Unfortunately, most ideas are bad - wrong, misleading, dangerous, or of very limited use or relevance. Even more unfortunately, that doesn't prevent them from gaining our interest and enthusiasm. The problem is that getting an idea is just a matter of understanding it (or thinking that you do) and this is just as easy in the case of bad ideas as it is for good ones. In contrast, checking the quality of ideas by interrogating the arguments for them is laborious and distinctly unrewarding - and so avoided as much as possible. The result is that the world is drowning in bad ideas and their dreadful consequences, from conspiracy theories to religions to academic bloopers like critical race theory. 

Sunday, 5 November 2017

Welcome to Philosophy! Make the most of your time here

[Adapted from introductory remarks to my first year Ethics course at Tilburg University]

If I have calculated correctly, mine is the very first class in your new academic careers in philosophy. This is a great privilege for me, but also a great responsibility. It is also an opportunity for me to say some very general things about academic philosophy, about what to expect in the next few years and how to make the most of your studies.

Most of you will have encountered philosophy before in some form. Perhaps you took a high school class. Perhaps, you've done some reading in your spare time or watched a lecture online by a famous philosopher like Slavoj Žižek or you hang out on the philosophy reddit. Whatever your experience, doing a whole degree in philosophy is going to be much bigger and stranger and harder. For example, right from the beginning you will be reading classic works written by expert philosophers for each other, and trying to make sense of their intricately argued claims about topics - such as the computational theory of mind - that you have never heard of before. And then reading equally clever counter-arguments by other philosophers.

Studying philosophy is exhilarating, but it can also seem overwhelming. So think of this as a kind of map to help you find your way, but also as a treasure map to motivate you to keep going when things get tough. 

Saturday, 28 February 2015

Children are special, but not particularly important

A strange idea has taken over the social conscience so entirely that it is a taboo even to say what it is. Children have come to be seen as more valuable than adults not despite but because they lack the psychological maturity that makes persons objectively valuable.

Consider the appearance of "baby on board" placards from the mid-1980s onwards.

Nobody would have placed such a sign on a car if it were not already understood by society that the life of a human achieves its peak value at birth and declines thereafter. A toddler is almost as precious as a baby, but a teenager less so, and by the time that baby turns fifty, it seems that nobody cares much anymore if someone crashes into her car. You don't see a lot of vehicles with placards that read, "Middle-aged accountant on board." (Danielle and Astro Teller)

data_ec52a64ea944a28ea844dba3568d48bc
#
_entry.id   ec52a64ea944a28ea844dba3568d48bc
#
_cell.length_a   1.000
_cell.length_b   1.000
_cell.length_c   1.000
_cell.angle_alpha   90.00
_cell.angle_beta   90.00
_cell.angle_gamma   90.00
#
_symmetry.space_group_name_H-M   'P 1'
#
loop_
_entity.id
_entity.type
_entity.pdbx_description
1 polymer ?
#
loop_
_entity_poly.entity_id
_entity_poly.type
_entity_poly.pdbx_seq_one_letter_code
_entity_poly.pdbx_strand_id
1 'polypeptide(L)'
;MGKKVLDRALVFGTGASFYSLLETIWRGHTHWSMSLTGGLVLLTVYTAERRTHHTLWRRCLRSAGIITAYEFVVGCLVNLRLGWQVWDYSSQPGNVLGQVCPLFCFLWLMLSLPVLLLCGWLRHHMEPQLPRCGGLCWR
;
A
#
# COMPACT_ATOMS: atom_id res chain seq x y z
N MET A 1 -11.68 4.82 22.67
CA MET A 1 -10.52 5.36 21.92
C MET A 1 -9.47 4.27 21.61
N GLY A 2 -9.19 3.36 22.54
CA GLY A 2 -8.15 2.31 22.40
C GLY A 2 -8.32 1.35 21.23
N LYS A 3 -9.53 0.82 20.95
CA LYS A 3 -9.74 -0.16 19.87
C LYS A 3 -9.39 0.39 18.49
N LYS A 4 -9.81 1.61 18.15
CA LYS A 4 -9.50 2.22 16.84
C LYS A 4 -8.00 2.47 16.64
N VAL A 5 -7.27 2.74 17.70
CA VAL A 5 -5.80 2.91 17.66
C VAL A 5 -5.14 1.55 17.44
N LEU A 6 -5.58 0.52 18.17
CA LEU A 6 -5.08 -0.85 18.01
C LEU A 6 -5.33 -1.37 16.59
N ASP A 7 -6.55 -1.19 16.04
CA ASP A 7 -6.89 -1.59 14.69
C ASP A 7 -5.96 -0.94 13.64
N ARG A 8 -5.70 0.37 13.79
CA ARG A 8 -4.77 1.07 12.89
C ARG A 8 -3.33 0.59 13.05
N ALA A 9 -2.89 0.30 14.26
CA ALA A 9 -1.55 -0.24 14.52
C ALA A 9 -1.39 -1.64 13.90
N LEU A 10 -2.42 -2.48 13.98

Something has gone very wrong in the way we think of the ageing process! Fortunately philosophy can help.

Thursday, 14 November 2013

Moral philosophy about global warming

What contribution can moral philosophers make to public reasoning about global warming?

I make two recommendations, concerning style and substance. First, moral philosophers should be oriented to investigating rather than moralising. Our contributions to public reasoning about global warming must do more than select and promulgate an existing moral account in the usual style of normative ethics. Our work should engage with the moral complexity of the issue rather than exhort the public to follow some simplified view. Second, moral philosophers should make particular efforts to engage collaboratively rather than adversarially with social scientists working in this area. The natural sciences alone are an insufficient basis for analysing the causes of global warming and its meaning for us. Economics in particular can be seen as a branch of applied moral philosophy, and is rich in concepts and techniques highly relevant to the moral understanding of global warming.

Monday, 20 September 2010

Analytic Vs. Continental Philosophy

Analytic philosophy is rationalistic: rigorous, systematic, literal-minded, formal (logical), dry, and detached. It is modelled on physics and maths and is particularly popular in the Anglo-Saxon world. Continental philosophy is humanistic: reflexive, literary, essayistic, charismatic. It is modelled on literature and art and is particularly popular in France, Germany, and Latin America. These two traditions dominate contemporary philosophy, and they are largely mutually incomprehensible. This is unfortunate since their strengths and weaknesses are somewhat complementary.

Tuesday, 23 February 2010

What is Philosophy?

Philosophy is concerned with the pursuit of wisdom:  not only with what we think we know, but how? why? and what is it really worth? In line with this spirit of questioning philosophy can be defined as the discipline of critical scrutiny, though its specific methods are informed by a variety of philosophical styles, claims, histories, and concerns from Plato to Kant to Foucault, which constitute often quite divergent schools. Philosophers from different traditions see philosophy differently (check out the anthology of answers by contemporary philosophers to the what is philosophy question  over at the excellent Philosophy Bites). But here's my take on it.